Satellites over Malta are a source of information about the sea currents around us
The satellites in space over Malta produce useful information about the sea currents and the effects they have on the Maltese coast. A. group of researchers from the University of Malta have created a technological system by means of which they can meticulously analyse the images sent by satellite in order to forecast the weather, among other things.
The researchers are carrying out the project, known as SAT Fire, which aims to improve the quality of satellite images, including those taken by Landsat-8.
“We are processing satellite imagery to improve their resolution, the quality of how much detail we can see, we can also improve the performance of certain hydronic models which can tell use what currents are passing through,” said one of the researchers, Gianluca Valentino, who is an engineer.
Mr Valentino said that the researchers have created a technological process so that satellite images can be made clearer.
“When it comes to the currents, the issue is the resolution which right now is very low, 1 km per pixel, which is too small of a scale, it is too coarse to see the temperatures and currents around the coast especially where there is an interaction between land and sea. Therefore since we can improve the resolution of these images we can come up with a more accurate monitoring of currents around the coast.”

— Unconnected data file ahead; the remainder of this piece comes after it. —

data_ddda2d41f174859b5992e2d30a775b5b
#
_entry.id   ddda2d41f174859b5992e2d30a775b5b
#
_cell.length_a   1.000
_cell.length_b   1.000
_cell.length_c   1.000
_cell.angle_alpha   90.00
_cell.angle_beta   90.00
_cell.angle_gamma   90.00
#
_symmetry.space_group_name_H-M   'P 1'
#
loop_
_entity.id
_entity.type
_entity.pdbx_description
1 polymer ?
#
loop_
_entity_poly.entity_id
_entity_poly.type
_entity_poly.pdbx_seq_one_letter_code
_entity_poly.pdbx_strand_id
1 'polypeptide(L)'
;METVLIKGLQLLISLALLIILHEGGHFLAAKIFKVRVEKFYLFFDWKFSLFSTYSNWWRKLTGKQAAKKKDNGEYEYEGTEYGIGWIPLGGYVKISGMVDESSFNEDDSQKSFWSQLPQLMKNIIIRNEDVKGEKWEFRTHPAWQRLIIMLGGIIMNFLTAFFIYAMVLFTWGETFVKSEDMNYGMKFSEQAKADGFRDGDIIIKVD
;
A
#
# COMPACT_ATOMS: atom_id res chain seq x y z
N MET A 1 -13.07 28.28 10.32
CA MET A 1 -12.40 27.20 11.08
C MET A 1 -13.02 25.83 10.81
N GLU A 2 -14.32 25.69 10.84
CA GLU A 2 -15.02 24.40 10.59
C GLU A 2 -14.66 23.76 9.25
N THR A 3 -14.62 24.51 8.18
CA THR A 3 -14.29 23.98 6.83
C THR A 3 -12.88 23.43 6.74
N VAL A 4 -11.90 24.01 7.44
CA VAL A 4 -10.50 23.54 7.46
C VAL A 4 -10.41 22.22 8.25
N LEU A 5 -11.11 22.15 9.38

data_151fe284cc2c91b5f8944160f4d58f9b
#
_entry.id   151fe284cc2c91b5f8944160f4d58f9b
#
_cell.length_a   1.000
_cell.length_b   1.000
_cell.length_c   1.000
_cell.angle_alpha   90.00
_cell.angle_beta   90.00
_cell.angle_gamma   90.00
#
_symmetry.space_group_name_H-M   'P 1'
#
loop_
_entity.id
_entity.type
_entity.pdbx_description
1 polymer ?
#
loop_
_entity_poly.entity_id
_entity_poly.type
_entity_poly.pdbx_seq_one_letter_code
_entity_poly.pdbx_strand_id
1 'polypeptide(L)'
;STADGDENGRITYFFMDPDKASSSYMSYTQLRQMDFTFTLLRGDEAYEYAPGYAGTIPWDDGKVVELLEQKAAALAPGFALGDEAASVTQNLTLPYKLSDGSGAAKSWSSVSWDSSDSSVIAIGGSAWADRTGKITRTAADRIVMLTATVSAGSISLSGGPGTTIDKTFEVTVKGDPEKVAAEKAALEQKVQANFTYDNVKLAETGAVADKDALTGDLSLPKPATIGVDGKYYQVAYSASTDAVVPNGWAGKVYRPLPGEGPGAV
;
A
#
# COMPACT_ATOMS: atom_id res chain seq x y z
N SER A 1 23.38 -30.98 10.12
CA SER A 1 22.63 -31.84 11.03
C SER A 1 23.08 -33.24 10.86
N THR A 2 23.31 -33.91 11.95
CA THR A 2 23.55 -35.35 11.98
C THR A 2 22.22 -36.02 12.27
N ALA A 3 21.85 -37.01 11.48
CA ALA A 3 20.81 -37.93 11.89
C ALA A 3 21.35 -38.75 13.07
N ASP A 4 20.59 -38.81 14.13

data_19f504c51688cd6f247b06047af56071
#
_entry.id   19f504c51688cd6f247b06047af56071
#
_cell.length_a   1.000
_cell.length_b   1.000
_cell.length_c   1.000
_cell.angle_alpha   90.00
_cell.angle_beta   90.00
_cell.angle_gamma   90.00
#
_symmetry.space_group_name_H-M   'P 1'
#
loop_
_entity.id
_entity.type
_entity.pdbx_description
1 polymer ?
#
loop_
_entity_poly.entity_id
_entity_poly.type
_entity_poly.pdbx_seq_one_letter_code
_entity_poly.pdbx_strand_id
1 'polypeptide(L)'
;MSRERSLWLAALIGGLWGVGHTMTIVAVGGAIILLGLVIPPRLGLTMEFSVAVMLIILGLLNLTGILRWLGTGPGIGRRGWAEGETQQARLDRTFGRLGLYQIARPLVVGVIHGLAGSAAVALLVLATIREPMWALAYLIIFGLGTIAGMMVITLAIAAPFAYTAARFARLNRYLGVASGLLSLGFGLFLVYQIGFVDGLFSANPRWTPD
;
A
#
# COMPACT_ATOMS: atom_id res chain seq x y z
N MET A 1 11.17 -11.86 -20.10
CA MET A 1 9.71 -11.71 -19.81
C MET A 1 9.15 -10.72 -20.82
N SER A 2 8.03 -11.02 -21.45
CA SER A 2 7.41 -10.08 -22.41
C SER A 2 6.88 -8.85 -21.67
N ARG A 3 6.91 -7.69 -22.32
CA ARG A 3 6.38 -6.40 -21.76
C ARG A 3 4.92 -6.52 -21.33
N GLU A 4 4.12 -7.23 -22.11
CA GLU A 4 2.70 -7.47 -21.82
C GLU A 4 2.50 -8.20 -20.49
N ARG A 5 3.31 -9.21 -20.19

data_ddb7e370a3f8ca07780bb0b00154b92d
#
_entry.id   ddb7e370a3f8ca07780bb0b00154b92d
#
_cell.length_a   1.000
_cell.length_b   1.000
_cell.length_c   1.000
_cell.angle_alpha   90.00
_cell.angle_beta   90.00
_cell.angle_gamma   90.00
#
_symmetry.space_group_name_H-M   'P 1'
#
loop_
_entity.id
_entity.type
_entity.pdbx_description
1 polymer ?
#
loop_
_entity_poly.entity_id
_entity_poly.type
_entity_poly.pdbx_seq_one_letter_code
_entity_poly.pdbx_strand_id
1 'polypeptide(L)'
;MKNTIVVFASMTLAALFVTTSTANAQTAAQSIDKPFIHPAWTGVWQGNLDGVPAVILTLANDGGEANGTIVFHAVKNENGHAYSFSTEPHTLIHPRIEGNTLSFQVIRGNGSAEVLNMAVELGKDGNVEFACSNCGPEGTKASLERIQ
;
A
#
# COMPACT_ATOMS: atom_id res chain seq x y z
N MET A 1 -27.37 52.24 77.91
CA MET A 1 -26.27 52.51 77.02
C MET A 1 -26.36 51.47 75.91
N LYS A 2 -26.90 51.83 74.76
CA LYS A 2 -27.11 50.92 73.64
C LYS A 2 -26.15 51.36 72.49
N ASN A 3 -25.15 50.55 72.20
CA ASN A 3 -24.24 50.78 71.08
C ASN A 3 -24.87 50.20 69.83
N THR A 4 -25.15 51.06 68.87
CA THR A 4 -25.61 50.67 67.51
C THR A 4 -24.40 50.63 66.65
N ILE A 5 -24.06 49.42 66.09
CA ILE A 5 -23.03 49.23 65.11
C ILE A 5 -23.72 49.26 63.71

Mr Valentino added that the project is comparing the images of Landsat-8 with other satellites including Sentinel 3. He explained that the information from the satellites which give the temperature of the sea surface can give a clearer picture which is crucial for divers and those who are taking part in search and rescue operations, as well as the monitoring and security of the coastal region.
“Just like we check the weather forecast, there are those who are checking the forecast of the currents, and the fact that we provide a more accurate forecast can be of greater benefit to these people,” he pointed out.
The project has obtained the support of the National Spatial Research Foundation within the Malta Council for Science and Technology. The researchers form part of a multi-disciplinary team from the department of Geoscience and Computer Engineering at the University of Malta.